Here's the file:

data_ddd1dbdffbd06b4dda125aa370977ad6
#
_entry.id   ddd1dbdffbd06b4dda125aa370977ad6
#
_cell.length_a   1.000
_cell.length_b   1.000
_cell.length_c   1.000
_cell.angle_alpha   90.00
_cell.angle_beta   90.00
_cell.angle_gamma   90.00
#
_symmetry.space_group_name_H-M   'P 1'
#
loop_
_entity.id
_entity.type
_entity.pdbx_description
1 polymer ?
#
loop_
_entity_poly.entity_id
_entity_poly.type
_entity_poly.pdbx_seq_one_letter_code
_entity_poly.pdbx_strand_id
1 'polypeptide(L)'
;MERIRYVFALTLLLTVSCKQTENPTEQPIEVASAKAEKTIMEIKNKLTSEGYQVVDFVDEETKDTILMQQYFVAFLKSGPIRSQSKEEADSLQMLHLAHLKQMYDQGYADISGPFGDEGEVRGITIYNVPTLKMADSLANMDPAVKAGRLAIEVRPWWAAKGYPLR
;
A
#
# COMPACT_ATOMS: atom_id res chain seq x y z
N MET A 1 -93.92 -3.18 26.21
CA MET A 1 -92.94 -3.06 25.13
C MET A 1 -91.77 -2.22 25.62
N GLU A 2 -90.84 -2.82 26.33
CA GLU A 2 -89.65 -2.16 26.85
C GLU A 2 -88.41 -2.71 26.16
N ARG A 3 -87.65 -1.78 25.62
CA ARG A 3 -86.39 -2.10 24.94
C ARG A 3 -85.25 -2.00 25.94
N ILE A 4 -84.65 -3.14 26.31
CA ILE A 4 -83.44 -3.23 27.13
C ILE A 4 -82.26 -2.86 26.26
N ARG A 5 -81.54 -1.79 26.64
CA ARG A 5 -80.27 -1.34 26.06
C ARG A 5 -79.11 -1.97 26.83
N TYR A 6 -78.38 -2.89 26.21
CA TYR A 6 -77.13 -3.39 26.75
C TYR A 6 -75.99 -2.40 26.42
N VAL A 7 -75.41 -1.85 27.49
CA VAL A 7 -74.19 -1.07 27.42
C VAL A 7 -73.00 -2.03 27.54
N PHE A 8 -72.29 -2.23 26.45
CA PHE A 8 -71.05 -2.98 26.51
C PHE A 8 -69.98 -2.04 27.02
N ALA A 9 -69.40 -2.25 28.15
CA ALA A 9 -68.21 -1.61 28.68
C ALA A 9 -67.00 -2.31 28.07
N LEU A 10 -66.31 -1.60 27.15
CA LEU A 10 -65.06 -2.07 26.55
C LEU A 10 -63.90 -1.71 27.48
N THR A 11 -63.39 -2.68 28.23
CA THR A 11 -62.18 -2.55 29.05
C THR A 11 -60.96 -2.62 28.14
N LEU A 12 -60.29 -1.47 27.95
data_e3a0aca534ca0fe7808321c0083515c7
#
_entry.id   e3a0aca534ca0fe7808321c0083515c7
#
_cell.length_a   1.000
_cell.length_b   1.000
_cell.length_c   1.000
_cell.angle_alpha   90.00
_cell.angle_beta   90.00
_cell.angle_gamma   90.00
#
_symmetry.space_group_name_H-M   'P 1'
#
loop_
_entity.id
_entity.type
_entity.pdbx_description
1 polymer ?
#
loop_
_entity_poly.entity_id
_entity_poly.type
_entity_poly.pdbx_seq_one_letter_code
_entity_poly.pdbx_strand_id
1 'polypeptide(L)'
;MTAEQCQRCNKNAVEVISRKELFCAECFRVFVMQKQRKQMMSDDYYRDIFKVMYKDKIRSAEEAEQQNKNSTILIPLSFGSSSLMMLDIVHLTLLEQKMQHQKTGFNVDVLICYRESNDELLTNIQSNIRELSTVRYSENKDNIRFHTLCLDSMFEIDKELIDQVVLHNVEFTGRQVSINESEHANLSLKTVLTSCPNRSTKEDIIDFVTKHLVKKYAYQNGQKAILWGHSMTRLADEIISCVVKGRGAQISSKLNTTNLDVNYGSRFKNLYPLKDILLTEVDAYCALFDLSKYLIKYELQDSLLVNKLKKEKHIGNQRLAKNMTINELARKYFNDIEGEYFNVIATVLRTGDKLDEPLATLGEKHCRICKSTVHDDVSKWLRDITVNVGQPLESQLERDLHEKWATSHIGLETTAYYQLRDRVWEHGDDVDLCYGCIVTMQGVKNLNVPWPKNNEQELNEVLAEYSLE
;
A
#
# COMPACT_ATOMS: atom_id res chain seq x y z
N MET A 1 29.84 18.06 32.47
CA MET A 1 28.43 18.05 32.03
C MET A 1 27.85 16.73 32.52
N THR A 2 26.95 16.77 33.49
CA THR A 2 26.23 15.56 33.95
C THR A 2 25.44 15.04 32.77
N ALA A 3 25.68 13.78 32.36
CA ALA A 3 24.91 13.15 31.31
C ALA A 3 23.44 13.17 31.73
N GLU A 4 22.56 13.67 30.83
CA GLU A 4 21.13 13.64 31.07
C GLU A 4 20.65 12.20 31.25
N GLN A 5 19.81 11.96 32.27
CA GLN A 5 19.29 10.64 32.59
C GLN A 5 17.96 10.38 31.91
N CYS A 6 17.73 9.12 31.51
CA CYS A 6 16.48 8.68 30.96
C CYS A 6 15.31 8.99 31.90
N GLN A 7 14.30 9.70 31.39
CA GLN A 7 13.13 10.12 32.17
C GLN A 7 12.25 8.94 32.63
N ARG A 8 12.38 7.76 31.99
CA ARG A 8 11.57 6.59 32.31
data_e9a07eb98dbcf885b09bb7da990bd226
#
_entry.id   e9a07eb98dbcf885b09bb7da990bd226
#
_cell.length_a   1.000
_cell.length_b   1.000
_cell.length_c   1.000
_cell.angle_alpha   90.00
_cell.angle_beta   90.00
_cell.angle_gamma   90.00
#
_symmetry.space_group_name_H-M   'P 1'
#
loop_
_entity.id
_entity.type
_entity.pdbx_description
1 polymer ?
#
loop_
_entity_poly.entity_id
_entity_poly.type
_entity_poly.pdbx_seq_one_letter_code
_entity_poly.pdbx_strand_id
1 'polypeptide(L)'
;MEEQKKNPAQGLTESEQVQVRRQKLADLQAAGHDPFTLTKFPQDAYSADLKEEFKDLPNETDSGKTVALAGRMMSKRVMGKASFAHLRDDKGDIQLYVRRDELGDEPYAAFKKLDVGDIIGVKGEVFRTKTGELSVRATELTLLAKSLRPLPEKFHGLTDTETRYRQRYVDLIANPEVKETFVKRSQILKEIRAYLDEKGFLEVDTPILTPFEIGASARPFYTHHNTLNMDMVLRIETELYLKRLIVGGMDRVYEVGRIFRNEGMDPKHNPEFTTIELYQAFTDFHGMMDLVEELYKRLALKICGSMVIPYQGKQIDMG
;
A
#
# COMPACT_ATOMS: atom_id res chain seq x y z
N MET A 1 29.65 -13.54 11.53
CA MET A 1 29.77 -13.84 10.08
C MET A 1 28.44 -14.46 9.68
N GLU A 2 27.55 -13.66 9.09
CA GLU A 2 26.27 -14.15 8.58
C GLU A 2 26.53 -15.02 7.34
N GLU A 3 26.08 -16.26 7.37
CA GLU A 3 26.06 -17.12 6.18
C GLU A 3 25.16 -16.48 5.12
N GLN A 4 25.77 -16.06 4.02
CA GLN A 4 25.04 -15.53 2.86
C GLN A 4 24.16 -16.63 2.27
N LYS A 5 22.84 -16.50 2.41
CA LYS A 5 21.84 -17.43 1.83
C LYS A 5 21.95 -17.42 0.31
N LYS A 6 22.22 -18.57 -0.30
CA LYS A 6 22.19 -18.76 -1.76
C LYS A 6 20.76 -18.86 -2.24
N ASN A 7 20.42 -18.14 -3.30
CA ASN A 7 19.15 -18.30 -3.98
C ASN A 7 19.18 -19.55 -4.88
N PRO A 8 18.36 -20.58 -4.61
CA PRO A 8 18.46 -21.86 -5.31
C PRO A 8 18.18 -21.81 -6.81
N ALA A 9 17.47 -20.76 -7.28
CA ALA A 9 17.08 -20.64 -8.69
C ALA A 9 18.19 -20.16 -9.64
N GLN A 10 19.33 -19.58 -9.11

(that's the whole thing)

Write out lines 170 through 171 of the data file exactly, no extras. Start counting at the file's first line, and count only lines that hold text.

CA PRO A 8 18.46 -21.86 -5.31
C PRO A 8 18.18 -21.81 -6.81